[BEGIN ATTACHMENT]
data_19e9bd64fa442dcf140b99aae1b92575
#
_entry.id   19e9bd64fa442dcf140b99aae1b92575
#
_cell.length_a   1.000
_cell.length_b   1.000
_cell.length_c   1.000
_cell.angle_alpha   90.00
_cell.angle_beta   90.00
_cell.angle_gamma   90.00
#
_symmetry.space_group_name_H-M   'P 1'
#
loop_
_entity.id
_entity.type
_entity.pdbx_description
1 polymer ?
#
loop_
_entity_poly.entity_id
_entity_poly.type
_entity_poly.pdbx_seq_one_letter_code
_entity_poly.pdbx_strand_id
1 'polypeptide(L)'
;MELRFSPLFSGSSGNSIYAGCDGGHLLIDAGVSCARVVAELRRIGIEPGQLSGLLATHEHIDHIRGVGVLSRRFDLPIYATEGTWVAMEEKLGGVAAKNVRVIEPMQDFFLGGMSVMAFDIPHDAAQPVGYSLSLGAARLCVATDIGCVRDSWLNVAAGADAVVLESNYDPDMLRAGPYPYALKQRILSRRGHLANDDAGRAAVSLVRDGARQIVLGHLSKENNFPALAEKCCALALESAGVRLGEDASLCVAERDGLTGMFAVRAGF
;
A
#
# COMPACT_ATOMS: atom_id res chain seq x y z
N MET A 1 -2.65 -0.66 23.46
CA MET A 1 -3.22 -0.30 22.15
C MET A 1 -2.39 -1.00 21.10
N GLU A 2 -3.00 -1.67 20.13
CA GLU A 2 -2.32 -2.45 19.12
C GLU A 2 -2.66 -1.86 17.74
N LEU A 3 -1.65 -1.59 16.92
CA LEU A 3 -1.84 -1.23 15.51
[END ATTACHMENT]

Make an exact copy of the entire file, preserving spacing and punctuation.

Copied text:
data_19e9bd64fa442dcf140b99aae1b92575
#
_entry.id   19e9bd64fa442dcf140b99aae1b92575
#
_cell.length_a   1.000
_cell.length_b   1.000
_cell.length_c   1.000
_cell.angle_alpha   90.00
_cell.angle_beta   90.00
_cell.angle_gamma   90.00
#
_symmetry.space_group_name_H-M   'P 1'
#
loop_
_entity.id
_entity.type
_entity.pdbx_description
1 polymer ?
#
loop_
_entity_poly.entity_id
_entity_poly.type
_entity_poly.pdbx_seq_one_letter_code
_entity_poly.pdbx_strand_id
1 'polypeptide(L)'
;MELRFSPLFSGSSGNSIYAGCDGGHLLIDAGVSCARVVAELRRIGIEPGQLSGLLATHEHIDHIRGVGVLSRRFDLPIYATEGTWVAMEEKLGGVAAKNVRVIEPMQDFFLGGMSVMAFDIPHDAAQPVGYSLSLGAARLCVATDIGCVRDSWLNVAAGADAVVLESNYDPDMLRAGPYPYALKQRILSRRGHLANDDAGRAAVSLVRDGARQIVLGHLSKENNFPALAEKCCALALESAGVRLGEDASLCVAERDGLTGMFAVRAGF
;
A
#
# COMPACT_ATOMS: atom_id res chain seq x y z
N MET A 1 -2.65 -0.66 23.46
CA MET A 1 -3.22 -0.30 22.15
C MET A 1 -2.39 -1.00 21.10
N GLU A 2 -3.00 -1.67 20.13
CA GLU A 2 -2.32 -2.45 19.12
C GLU A 2 -2.66 -1.86 17.74
N LEU A 3 -1.65 -1.59 16.92
CA LEU A 3 -1.84 -1.23 15.51